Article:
concerned structural strength, motions or powering. At that time we were talking about 8-9 metre propellers, much higher power and consequently more cavitation, compared to what the maritime community was used to.” In that period CRS performed mostly experimental work at full scale, but also at model scale.

Then followed a period of about a decade during which specific phenomena were addressed that were also important for other types of ships - strength issues, manoeuvring, cavitation etc. That work was mainly conducted at model scale.

Stability is one such phenomenon and CRS has had several working groups looking at this issue over the years. Jan comments: “I think stability has always been a little neglected historically. In the 1990s stability issues were highlighted as the shape and size of ships changed. We had rolling and heeling problems on high-speed container- ships sailing in following seas. These ships, which were 300 m + long, and could be sailing with a full stack of TEU and yet for the stability calculations, we were using the same formula that was used in the 1800s!”

Computer codes CRS has also studied this issue for various navies, as frigates have similar problems. “What is the ultimate stability, the moment just before capsizing? We clearly can’t do this by model tests or at full scale,” Do says. The big boost in solving these issues came with the development of computer codes and these were applied in the various CRS projects, he adds.

Being typically modest, they don’t like to boast of CRS’ achievements. But Do does say, stability is perhaps one area where it is possible to see where CRS has made a difference. Projects have led to improved design procedures and the classification societies have then used the findings to improve stability rules. “This is especially important in the early design stage. CRS members can perhaps estimate the power requirements better and play with the ship dimensions, and this is all before the design

6 report

Model test with a segmented ferry using a flexible backbone, ELAST project (1990)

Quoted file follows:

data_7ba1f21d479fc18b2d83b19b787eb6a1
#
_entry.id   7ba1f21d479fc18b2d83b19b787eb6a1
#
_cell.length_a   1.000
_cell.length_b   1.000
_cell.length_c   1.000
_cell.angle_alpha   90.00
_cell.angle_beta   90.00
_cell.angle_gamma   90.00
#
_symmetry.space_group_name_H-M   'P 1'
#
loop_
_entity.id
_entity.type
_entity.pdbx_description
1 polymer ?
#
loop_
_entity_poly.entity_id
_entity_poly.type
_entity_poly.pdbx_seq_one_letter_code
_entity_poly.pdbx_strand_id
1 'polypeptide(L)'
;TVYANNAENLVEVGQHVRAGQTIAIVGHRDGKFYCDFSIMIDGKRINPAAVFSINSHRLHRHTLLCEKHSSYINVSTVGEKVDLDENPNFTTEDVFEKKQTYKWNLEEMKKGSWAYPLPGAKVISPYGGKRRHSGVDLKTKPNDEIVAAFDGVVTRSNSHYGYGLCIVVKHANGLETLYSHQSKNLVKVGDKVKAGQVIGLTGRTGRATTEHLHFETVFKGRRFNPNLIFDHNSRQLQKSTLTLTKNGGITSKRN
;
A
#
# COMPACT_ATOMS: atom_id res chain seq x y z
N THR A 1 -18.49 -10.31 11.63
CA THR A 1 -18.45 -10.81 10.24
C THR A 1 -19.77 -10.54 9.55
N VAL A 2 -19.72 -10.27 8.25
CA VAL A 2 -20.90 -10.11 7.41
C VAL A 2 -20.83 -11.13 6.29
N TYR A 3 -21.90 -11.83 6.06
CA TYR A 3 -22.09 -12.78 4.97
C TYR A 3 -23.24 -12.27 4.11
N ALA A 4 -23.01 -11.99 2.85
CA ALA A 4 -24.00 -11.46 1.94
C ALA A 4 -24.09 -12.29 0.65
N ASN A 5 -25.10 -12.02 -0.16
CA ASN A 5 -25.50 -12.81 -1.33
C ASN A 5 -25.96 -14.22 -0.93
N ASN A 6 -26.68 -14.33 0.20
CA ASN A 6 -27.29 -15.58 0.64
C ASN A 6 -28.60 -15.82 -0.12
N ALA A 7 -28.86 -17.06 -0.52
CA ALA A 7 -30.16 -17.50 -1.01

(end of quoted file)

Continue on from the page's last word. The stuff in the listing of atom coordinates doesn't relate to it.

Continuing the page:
is offered to the customer. The members integrate the results in their daily business and that is the beauty of CRS.”

Between 1985-2010 there was much interest in design methods for various ship types. “The CRS working groups were examining design methods for ships like fast monohulls, catamarans, trimarans and SWATH ships.” From around the mid- nineties we moved on towards applying more computer simulations and developing software tools, thereby replacing much of the experimental work at model scale, he says. At the same time, the interest in experiments at full scale has increased, as this is important to validate predictions made by computational tools, adds Do.

Industry revolutions Additionally, CRS also addresses ‘ad hoc’ problems such as what happens in a crash stop situation with fixed pitch high skew propellers. Soon after the oil spill of the Exxon Valdez in Alaska, CRS performed a working group which investigated various alternative designs of oil tankers, aiming at preventing an oil spill after collission or grounding.”

The MARIN team says that CRS has an important role in bringing the ‘outer industry revolutions’ into daily practice.

Jan explains: “There is always the drive from outside, for instance if you consider the game-changing computer developments. In the future we maybe ask, ‘Can we get a ship out of a 3D printer? Is this viable?’ ” And although of course, this is not likely, he says computer developments have made a huge difference. “Consider CFD, this was a massive leap forward. Previously we would have to consider dividing vessels into 20 sections, and make calculations for each of these, but now I believe computers can calculate 1 million panels! Perhaps we even get to the situation when we can calculate motions of individual molecules. But then we have an abundance of data, too much. But at CRS we always have to make ourselves familiar with new ideas.”

CFD Do agrees: “At CRS we have always been somewhat dependent on computer hardware, which was in its infancy in the early days. Then in the 1990s software became more powerful, which made

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